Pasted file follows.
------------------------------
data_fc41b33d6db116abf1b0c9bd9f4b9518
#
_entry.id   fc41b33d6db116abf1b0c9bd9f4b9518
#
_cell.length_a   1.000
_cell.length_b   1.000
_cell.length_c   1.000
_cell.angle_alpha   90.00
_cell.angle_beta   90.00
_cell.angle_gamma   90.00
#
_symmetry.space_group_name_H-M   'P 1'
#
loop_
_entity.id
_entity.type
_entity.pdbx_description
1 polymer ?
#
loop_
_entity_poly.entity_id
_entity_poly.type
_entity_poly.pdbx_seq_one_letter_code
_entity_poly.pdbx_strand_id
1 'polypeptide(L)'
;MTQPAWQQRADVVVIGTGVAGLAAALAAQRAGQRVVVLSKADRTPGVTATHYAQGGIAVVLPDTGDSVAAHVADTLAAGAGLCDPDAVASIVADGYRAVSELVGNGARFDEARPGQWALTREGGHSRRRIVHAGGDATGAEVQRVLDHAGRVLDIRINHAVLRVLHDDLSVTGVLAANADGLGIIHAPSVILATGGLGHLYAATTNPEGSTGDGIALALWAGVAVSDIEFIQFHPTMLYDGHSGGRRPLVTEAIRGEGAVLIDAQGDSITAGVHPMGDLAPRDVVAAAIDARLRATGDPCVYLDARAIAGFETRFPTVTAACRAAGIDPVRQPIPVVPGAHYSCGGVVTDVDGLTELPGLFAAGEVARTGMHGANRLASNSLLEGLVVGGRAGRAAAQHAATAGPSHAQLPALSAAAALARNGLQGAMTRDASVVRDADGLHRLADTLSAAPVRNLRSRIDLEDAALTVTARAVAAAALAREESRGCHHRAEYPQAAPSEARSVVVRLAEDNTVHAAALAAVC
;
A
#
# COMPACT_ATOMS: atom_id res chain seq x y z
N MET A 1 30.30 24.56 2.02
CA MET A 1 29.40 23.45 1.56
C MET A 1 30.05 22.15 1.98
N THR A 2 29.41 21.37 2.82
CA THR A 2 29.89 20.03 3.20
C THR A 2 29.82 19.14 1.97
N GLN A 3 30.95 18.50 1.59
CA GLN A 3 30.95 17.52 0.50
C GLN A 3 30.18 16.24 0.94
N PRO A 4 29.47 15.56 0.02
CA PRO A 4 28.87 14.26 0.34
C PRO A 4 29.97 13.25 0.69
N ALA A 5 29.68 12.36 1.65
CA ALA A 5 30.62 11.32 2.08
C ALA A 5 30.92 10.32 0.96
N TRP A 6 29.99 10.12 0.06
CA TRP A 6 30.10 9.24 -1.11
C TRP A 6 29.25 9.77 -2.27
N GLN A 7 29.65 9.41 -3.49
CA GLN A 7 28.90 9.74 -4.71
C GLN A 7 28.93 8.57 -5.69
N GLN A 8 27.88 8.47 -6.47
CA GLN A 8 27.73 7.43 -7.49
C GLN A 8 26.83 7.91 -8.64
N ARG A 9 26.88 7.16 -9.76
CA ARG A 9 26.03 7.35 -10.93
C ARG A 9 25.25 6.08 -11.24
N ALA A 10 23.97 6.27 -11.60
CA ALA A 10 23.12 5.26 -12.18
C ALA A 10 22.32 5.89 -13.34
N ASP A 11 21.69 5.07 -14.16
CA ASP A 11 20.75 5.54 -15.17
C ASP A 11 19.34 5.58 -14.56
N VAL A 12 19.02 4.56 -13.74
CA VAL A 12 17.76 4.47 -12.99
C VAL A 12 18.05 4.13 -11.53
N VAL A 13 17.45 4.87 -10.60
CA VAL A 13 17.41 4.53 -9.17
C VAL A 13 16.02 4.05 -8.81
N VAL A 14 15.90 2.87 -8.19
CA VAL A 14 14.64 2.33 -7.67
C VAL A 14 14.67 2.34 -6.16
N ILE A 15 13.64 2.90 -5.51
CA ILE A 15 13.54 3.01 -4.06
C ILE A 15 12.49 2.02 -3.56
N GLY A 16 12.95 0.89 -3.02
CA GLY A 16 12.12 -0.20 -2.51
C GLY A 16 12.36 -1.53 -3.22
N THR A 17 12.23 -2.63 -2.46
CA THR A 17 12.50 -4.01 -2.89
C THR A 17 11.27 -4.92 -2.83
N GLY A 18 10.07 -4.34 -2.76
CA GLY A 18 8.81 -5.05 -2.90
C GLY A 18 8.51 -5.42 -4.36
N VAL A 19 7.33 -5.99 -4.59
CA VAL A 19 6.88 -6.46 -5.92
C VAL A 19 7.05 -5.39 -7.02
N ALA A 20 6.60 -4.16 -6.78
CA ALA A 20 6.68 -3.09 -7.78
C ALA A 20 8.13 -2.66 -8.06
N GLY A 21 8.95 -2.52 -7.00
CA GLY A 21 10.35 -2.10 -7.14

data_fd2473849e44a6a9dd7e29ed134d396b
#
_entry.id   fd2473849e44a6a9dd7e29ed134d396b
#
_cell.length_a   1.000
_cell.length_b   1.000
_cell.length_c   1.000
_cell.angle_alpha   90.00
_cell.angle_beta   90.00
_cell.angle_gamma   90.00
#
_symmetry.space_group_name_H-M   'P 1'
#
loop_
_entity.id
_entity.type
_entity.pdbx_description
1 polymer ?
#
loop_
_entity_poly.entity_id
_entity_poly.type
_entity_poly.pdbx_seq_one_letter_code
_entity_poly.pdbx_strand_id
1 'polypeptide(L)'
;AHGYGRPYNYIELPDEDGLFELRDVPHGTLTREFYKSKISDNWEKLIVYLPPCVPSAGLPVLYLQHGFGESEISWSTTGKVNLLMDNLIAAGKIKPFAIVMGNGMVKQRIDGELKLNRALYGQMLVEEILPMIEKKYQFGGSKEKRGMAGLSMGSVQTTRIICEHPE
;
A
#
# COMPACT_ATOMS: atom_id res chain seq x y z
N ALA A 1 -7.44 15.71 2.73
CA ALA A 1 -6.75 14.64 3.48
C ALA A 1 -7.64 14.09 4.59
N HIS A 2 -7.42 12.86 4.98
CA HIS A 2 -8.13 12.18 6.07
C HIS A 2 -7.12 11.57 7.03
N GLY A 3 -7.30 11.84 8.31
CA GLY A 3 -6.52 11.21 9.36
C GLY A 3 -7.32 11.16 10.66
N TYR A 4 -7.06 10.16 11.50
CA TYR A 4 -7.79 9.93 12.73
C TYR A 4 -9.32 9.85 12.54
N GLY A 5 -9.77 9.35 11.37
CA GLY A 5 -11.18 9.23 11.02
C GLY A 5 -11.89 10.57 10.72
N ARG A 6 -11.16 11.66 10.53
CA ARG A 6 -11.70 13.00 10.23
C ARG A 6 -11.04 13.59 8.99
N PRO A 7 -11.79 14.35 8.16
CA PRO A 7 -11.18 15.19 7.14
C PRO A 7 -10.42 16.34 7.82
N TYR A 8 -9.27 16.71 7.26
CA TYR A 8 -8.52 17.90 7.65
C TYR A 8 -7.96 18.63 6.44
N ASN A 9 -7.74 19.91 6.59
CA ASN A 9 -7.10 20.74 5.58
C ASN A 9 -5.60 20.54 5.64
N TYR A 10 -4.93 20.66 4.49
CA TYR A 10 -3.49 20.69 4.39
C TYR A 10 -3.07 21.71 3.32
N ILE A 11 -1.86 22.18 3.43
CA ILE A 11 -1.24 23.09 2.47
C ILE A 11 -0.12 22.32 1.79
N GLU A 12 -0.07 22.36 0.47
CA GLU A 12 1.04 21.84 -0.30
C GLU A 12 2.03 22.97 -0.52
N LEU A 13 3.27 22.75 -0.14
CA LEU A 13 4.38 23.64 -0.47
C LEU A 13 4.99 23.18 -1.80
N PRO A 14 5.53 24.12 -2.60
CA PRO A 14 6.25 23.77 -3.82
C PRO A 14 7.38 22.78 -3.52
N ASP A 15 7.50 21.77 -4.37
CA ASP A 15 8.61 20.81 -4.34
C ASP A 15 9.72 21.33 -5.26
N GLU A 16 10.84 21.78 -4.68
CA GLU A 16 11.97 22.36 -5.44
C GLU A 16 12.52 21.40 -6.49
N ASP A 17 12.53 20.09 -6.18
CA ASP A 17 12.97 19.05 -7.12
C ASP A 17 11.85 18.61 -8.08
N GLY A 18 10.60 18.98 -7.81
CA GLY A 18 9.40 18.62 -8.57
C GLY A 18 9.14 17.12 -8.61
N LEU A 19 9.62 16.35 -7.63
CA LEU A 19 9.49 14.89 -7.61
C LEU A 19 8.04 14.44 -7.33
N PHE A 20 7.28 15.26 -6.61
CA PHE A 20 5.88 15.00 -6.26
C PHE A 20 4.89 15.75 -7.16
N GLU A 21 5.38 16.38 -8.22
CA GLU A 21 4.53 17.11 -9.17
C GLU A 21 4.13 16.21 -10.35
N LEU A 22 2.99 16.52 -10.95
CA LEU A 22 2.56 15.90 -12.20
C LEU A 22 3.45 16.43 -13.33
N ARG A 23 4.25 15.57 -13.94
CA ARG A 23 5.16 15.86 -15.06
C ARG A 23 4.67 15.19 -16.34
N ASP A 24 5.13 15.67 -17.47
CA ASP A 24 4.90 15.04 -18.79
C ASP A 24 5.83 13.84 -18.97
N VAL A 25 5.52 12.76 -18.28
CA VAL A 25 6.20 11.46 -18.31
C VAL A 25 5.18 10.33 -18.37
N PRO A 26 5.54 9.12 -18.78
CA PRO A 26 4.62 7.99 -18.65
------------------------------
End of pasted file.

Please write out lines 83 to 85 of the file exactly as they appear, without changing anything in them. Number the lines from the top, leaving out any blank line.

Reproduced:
CA GLY A 18 8.81 -5.05 -2.90
C GLY A 18 8.51 -5.42 -4.36
N VAL A 19 7.33 -5.99 -4.59